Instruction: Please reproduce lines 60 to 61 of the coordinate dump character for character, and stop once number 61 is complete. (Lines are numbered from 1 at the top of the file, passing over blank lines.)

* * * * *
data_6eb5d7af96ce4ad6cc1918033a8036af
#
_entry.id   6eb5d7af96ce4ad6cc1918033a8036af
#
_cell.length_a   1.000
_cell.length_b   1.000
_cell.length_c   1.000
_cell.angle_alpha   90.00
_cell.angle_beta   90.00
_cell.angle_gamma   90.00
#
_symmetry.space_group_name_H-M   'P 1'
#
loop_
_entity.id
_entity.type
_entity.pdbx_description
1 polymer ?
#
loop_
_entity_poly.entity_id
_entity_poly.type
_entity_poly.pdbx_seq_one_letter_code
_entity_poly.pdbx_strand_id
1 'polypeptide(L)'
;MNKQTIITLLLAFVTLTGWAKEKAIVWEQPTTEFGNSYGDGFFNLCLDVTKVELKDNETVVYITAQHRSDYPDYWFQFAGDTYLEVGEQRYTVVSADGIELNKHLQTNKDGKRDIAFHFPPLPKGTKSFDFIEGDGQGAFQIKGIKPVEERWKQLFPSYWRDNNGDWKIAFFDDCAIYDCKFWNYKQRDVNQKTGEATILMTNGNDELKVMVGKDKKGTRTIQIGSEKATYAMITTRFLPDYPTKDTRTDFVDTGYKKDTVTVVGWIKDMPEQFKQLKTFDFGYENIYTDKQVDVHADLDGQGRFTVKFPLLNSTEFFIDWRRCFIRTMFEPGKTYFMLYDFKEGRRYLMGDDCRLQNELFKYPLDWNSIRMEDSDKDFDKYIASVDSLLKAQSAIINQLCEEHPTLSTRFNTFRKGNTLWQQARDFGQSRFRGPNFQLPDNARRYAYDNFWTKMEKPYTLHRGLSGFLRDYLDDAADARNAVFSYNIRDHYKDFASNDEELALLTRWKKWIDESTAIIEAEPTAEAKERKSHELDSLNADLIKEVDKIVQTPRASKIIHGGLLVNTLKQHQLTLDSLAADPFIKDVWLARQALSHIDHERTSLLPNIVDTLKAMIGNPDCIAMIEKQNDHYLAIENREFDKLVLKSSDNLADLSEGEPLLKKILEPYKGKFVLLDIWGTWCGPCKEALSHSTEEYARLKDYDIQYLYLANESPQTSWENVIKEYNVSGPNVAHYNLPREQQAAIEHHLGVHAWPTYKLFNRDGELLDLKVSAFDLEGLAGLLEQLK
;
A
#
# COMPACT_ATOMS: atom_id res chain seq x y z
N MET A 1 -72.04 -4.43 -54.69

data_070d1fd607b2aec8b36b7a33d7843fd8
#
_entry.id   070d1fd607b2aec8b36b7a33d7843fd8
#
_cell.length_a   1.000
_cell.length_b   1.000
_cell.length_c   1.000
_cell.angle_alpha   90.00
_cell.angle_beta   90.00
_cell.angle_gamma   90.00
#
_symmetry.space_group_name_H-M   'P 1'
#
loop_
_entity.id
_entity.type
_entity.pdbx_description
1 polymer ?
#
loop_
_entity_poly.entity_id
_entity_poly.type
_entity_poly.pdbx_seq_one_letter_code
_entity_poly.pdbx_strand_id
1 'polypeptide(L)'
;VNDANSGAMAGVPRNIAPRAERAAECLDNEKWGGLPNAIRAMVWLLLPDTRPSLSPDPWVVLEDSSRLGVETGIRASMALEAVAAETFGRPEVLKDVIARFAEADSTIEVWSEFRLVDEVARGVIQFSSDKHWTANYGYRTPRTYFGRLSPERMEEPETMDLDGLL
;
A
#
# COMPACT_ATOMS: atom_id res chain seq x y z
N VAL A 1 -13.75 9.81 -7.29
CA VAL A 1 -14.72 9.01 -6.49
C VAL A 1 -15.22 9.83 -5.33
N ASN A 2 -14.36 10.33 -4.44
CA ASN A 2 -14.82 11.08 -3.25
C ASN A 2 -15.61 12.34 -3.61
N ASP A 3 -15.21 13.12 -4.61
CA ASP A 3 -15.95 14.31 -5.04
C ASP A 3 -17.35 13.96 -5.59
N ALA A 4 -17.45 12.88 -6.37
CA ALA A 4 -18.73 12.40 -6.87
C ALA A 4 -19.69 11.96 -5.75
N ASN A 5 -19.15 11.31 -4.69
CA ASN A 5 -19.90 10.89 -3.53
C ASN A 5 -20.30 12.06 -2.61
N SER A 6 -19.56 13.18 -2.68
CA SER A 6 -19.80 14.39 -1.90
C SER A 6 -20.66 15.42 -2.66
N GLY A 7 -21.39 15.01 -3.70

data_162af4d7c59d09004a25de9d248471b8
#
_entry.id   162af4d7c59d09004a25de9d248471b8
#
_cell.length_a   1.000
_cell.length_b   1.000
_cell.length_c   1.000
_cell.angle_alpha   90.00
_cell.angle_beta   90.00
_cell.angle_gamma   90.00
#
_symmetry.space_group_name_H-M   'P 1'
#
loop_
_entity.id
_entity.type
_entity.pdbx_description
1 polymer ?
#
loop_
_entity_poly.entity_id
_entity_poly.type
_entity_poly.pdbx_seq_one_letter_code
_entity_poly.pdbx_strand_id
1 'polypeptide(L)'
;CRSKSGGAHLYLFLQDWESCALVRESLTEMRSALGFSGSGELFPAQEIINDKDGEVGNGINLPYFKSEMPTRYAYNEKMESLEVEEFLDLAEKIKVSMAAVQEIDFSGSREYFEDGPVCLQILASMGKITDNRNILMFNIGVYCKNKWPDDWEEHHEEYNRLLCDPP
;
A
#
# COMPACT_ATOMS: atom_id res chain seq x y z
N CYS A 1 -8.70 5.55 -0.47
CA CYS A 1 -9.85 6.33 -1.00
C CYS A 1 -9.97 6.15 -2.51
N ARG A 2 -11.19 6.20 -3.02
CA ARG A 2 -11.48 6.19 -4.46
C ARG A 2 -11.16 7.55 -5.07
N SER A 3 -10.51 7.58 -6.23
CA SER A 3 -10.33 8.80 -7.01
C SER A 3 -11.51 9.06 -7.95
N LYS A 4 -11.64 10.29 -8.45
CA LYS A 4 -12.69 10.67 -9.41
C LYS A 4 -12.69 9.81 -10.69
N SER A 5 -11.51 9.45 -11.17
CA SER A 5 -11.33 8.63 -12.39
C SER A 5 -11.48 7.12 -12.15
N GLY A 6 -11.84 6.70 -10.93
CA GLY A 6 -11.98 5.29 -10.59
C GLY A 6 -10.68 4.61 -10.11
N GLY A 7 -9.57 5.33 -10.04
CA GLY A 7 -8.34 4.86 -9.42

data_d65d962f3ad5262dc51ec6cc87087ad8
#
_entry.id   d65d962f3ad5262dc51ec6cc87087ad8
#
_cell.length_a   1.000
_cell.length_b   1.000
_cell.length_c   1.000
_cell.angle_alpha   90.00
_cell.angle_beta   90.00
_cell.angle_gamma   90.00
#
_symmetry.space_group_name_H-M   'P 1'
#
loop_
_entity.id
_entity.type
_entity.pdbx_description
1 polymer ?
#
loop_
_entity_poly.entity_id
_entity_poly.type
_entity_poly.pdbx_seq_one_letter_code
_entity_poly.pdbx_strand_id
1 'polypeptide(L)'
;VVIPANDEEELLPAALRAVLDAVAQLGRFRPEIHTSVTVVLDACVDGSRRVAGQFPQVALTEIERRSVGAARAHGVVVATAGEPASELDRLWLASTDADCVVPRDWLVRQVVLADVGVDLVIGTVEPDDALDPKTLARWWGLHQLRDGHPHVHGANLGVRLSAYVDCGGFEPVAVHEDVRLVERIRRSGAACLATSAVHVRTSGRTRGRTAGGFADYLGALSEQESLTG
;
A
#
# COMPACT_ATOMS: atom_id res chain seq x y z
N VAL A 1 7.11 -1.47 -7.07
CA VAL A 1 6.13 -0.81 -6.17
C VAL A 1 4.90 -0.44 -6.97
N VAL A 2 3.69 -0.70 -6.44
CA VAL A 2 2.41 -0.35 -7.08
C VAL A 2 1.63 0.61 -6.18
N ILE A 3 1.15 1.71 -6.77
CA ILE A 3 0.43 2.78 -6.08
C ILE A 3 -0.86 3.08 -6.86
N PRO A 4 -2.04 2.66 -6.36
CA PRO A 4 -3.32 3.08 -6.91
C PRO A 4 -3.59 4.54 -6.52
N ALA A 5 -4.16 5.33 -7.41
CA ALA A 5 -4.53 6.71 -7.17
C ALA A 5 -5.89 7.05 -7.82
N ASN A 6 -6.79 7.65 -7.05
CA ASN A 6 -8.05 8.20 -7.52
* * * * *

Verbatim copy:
#
# COMPACT_ATOMS: atom_id res chain seq x y z